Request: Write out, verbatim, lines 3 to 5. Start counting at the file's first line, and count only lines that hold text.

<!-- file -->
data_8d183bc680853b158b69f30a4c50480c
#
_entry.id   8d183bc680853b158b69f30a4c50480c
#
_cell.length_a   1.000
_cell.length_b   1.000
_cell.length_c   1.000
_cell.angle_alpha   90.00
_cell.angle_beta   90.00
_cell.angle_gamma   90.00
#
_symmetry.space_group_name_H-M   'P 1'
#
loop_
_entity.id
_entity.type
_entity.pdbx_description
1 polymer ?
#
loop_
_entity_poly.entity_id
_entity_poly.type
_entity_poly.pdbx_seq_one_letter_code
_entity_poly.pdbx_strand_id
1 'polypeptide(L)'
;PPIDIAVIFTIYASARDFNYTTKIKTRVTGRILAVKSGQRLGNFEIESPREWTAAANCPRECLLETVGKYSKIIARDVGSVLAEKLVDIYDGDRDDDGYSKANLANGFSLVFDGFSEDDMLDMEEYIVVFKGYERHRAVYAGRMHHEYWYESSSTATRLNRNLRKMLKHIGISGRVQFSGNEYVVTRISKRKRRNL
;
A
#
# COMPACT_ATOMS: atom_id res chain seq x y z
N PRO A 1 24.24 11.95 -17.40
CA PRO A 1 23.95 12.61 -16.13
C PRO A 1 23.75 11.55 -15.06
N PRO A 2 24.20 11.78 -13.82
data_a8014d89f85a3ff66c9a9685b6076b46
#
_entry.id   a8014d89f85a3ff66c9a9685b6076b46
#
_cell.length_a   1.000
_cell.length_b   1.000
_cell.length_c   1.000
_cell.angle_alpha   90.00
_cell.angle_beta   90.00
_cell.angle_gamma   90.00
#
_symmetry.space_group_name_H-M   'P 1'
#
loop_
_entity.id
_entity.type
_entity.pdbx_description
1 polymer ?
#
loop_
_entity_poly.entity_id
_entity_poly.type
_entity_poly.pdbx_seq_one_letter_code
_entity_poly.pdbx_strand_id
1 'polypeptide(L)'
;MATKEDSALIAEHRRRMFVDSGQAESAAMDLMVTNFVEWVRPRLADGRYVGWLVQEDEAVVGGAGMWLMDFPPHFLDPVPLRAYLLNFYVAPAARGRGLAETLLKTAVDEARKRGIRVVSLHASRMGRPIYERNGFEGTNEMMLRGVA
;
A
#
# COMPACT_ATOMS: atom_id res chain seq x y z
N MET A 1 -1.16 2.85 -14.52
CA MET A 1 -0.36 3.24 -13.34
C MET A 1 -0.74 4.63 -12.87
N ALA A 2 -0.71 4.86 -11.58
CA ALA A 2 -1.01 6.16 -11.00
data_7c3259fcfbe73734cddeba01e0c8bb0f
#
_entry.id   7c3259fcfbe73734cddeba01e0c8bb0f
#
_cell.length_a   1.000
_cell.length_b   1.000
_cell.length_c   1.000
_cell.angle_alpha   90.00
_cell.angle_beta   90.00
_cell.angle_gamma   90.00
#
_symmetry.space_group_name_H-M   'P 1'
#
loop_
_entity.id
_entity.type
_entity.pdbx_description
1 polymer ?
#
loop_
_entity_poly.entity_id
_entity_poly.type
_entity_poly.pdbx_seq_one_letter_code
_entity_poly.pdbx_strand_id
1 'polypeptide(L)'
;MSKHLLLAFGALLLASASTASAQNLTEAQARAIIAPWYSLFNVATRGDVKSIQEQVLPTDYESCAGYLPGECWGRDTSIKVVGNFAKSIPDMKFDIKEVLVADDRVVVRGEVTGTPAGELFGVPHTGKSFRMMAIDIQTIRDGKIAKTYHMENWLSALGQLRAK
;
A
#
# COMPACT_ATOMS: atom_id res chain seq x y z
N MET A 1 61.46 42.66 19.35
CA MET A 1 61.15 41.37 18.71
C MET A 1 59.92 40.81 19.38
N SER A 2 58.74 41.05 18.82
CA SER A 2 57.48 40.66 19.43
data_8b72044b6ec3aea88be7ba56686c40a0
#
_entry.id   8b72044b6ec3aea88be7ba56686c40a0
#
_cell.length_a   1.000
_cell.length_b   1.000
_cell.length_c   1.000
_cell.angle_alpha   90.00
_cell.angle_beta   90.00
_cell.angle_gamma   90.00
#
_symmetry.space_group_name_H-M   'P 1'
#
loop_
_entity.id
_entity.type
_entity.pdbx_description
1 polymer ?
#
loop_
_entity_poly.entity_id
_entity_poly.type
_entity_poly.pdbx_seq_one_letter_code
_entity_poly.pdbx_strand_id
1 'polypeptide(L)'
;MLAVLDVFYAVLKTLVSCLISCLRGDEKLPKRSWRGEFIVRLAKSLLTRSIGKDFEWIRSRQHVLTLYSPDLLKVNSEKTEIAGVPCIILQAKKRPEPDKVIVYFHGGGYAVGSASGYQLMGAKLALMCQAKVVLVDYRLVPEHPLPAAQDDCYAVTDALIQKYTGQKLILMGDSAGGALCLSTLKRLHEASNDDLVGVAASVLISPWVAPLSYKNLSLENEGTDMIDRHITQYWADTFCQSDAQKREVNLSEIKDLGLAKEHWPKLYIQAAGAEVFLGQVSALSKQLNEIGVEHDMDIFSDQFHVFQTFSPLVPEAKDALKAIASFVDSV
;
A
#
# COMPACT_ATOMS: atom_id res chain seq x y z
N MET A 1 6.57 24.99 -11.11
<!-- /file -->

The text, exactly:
_entry.id   8d183bc680853b158b69f30a4c50480c
#
_cell.length_a   1.000